Part one of A-Z of the Ryder Cup as we go through the alphabet with some magic memories. Here are: A to I

A-Z of the Ryder Cup: A – I

In this piece we go through the alphabet remembering some of the greatest moments from one of the most gripping and exciting tournaments in golf, the Ryder Cup. Let’s start with A….


A-Z of the Ryder Cup

Peter Alliss in 1953 at Wentworth

The most common surname on Ryder Cup team sheets over the years thanks to 13 appearances between 1929 and 1969 by father and son, Percy and Peter. They pip the O’Connors – Christy Senior and Junior – by one. Peter continued the Alliss contribution for many years in the commentary box delivering a blend of humorous observation mixed with his trademark strongly-expressed opinions.


A-Z of the Ryder Cup

The iconic 10th hole at The Belfry’s Brabazon Course

Cynics may still allude sneeringly to the Brabazon course at the Belfry’s former role of potato field more than its current one of famous golf venue, but few will deny that between 1985 and 2002 this Warwickshire parkland layout served up some magical Ryder Cup moments. This is in no small part due to two holes – the 10th and 18th – whose aquatic defences are familiar to all golfers – especially top-name Americans who have fallen more spectacularly foul of the water at the last over the years than there European counterparts.


A-Z of the Ryder Cup
Jack Nicklaus’ famous concession to Tony Jacklin in 1969 which sealed the Ryder Cup’s first ever tie has become an iconic gesture of sportsmanship. With the trophy hanging in the balance, their final match reached the final green all square. Jacklin rolled his first putt up to virtual gimme distance; Nicklaus charged his 15-footer for the trophy some 4ft to 5ft past. Then, having bravely holed the return, Nicklaus conceded Jacklin’s two-footer with words along the lines of, “I didn’t think you’d miss it, but in the circumstances I wasn’t going to give you the chance.’ Captain Sam Snead and some of Nicklaus’s team-mates were reportedly less than enamoured at Jack’s generosity, but such has been the enduring nature of the gesture that Nicklaus and Jacklin were recently commissioned to work together on a golf development in Florida called The Concession that opened early in 2006.


A-Z of the Ryder Cup

The 18th green at The K Club

Dublin held a special place in the hearts of European Ryder Cup fans long before the 2006 clash at The K Club. For it was in 1987 at Jack Nicklaus’ Muirfield Village in Dublin, Ohio, that the European team secured its first ever victory on US soil. Eamonn Darcy stepped up to the plate that year, holing a crucial last-hole putt to defeat Ben Crenshaw. The American had punished his putter so severely early in the match that he had to rely on his 1-iron and sand wedge on the greens – still putting better than you or I generally do with our most favoured flat sticks!


John Jacobs, captain of the European team with Bernard Gallacher, Severiano Ballesteros, Tony Jacklin, Antonio Garrido, Michael King, Brian Barnes, Nick Faldo, Des Smyth, Peter Oosterhuis, Ken Brown, Sandy Lyle, Mark James at the 23rd Ryder Cup Matches on 14 September 1979 at the The Greenbrier in White Sulphur Springs, West Virginia, USA. (Photo by Getty Images)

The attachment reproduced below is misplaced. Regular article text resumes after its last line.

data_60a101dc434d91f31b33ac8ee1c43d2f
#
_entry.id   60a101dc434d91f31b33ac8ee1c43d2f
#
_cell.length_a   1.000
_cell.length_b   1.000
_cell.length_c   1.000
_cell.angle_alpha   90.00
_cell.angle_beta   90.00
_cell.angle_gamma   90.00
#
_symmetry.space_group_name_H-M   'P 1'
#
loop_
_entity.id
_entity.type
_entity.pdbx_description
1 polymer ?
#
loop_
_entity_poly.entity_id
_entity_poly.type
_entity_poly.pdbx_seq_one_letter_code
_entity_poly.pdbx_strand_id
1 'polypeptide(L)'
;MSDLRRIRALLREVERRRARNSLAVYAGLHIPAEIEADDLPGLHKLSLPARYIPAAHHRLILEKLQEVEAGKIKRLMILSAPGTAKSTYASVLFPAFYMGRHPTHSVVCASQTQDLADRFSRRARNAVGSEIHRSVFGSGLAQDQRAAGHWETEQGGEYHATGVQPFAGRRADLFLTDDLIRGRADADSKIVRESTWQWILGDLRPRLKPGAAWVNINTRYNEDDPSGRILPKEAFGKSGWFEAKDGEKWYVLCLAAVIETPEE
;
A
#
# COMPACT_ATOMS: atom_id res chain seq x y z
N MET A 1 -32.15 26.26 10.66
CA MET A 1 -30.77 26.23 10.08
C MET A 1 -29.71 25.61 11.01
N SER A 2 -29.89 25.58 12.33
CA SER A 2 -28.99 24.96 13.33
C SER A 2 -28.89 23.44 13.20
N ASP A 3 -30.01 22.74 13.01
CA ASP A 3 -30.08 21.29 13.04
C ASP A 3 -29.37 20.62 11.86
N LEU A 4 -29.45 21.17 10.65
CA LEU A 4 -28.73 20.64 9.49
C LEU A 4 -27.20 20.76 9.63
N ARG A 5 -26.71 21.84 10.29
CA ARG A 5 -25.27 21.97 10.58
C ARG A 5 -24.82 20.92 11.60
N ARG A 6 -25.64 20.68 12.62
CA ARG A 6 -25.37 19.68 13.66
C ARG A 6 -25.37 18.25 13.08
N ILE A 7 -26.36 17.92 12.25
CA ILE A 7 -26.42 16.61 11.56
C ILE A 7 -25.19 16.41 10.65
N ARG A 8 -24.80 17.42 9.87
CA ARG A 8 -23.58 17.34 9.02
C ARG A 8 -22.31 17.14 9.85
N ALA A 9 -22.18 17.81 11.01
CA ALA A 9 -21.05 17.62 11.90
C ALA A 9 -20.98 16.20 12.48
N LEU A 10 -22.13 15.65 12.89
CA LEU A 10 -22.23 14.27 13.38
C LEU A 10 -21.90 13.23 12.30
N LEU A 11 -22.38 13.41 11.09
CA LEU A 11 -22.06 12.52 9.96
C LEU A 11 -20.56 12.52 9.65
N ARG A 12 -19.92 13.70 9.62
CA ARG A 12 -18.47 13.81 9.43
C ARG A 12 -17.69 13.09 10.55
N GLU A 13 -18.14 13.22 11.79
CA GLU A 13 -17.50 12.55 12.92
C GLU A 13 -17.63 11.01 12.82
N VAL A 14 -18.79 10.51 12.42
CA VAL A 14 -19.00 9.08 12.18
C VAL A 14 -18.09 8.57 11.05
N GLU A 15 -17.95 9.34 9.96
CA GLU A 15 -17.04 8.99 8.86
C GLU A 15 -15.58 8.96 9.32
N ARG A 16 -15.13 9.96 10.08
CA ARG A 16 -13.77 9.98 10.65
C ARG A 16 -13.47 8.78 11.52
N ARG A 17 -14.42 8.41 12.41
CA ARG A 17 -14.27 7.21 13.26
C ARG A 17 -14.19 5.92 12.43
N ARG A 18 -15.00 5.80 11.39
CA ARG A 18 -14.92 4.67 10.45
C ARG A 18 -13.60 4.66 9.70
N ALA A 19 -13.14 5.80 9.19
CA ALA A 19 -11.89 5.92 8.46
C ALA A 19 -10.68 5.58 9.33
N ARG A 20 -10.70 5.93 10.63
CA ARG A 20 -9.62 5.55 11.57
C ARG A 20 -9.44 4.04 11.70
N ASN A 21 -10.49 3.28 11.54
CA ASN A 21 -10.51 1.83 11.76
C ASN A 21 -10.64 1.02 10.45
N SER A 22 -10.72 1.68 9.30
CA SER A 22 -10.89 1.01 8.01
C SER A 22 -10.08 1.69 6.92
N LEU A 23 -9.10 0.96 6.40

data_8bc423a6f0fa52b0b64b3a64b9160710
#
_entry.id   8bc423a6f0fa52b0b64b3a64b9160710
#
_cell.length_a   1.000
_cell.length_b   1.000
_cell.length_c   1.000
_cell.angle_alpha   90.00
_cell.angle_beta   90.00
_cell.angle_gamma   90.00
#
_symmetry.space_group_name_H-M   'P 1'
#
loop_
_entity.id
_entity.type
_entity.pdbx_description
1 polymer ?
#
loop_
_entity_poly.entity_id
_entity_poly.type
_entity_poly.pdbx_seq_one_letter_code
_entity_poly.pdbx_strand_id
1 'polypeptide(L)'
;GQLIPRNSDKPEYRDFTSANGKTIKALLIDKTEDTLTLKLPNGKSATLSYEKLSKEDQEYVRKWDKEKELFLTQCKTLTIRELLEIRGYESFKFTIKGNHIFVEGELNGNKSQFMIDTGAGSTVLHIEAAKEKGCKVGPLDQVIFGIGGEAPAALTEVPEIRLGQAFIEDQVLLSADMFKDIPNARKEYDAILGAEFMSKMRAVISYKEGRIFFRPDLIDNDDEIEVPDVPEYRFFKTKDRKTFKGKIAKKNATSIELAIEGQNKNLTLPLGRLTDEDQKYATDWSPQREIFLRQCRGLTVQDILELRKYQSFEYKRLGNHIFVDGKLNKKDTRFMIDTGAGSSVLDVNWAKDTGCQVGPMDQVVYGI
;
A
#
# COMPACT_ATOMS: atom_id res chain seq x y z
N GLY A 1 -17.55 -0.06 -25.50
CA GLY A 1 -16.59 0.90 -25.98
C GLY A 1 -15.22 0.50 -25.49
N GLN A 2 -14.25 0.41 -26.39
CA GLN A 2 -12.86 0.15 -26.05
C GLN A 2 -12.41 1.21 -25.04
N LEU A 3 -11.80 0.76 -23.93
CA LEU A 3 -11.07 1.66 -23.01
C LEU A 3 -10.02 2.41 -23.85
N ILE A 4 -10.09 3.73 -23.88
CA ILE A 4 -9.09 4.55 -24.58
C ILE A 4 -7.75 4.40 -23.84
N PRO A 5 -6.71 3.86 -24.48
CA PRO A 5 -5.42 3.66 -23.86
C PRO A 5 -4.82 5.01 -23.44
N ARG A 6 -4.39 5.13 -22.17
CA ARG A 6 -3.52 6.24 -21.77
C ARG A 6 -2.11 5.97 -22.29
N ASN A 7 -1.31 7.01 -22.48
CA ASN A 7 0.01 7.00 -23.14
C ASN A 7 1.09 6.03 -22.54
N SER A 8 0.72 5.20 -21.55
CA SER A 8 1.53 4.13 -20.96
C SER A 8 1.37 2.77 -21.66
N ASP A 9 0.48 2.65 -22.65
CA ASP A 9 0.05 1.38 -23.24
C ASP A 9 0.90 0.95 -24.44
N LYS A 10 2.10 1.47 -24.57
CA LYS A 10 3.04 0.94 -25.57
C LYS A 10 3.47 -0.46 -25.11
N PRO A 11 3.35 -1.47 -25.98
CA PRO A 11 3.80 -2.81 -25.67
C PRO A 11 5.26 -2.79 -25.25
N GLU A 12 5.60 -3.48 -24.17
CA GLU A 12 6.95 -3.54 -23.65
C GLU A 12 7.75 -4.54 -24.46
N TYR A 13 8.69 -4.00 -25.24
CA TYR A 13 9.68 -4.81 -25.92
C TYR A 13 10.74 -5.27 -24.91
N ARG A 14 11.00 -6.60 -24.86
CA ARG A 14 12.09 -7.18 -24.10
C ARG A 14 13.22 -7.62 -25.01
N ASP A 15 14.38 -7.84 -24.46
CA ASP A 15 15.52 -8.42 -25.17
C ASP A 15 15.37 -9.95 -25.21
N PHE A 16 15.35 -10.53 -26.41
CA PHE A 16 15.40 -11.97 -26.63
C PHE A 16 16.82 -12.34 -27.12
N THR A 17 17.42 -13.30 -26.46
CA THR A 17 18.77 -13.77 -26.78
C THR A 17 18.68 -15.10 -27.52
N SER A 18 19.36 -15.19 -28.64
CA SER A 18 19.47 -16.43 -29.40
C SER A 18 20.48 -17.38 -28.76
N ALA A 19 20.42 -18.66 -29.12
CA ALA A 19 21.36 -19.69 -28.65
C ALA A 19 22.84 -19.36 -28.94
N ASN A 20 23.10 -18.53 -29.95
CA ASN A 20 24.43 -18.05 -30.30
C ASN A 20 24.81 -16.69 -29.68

(The 1979 European Ryder Cup team (Getty Images)

When the Americans got bored of ludicrously one-sided affairs in the 1960s and ‘70s, it was Jack Nicklaus who helped trigger the Ryder Cup’s transformation into one of the most eagerly-awaited events on any sports fan’s calendar. Nicklaus approached Lord Derby, then president of the PGA, with a solution – to let continental Europeans join the British and Irish players. Bet he’s regretting it now. Three cheers for the Golden Bear!


A-Z of the Ryder Cup
Big Nick is the tied-most capped Ryder Cup player of all time, notching 11 consecutive appearances from 1977 to ‘97 and playing in 46 matches. (He tied with Phil Mickelson who will get 12 appearances in Paris in September). His stats read P46, W23, L19, H4, and for many his finest hour came at Oak Hill in ‘95. Lying all square with Curtis Strange playing the last, things looked bleak when Faldo missed the fairway on the left. But two methodically calculated wedges to four feet and a clutch par putt sealed victory against a crumbling, shell-shocked Strange, thus avenging the Englishman’s play-off defeat by the same player in the ‘88 US Open.


A-Z of the Ryder Cup

Garcia at Brookline in 1999

Donning the mantle of “cavalier match winner” left hanging in the Ryder Cup cloakroom by Seve in 1995 and then Ollie in ‘99, Sergio Garcia has already played himself into the Ryder Cup record books on at least two counts. He was the youngest ever Ryder Cup player in history in 1999 aged just 19 years and eight months; and has played on eight teams securing 22.5 points in total. He will make his ninth appearance in Paris later this month.

Related: How Do The 2018 Teams Sit Right Now?

Fourteen years after Europeans became eligible, Joakim Haeggman became the first Swedish Ryder Cupper when Bernard Gallacher named him as one of his wildcards in 1993. Sadly for Haeggman injury and poor form have meant no repeat appearance to date.


A-Z of the Ryder Cup
What is it about the Irish and the Ryder Cup? One minute it’s Eamonn Darcy holing a tricky downhiller to see off not-so-gentle, putter-snapping Ben Crenshaw in 1987’s crucial singles match; next it’s Christy O’Connor Junior’s magic 2-iron upsetting Fred Couples at the Belfry in ‘89; then it’s Philip Walton doing just enough up the last to edge out Jay Haas for Europe’s vital winning point in ‘95; and finally Paul McGinley holing an eight-footer to halve with Jim Furyk – again at the Belfry – to swipe the trophy back off the American mantlepiece in 2002. Luck of the Irish, eh?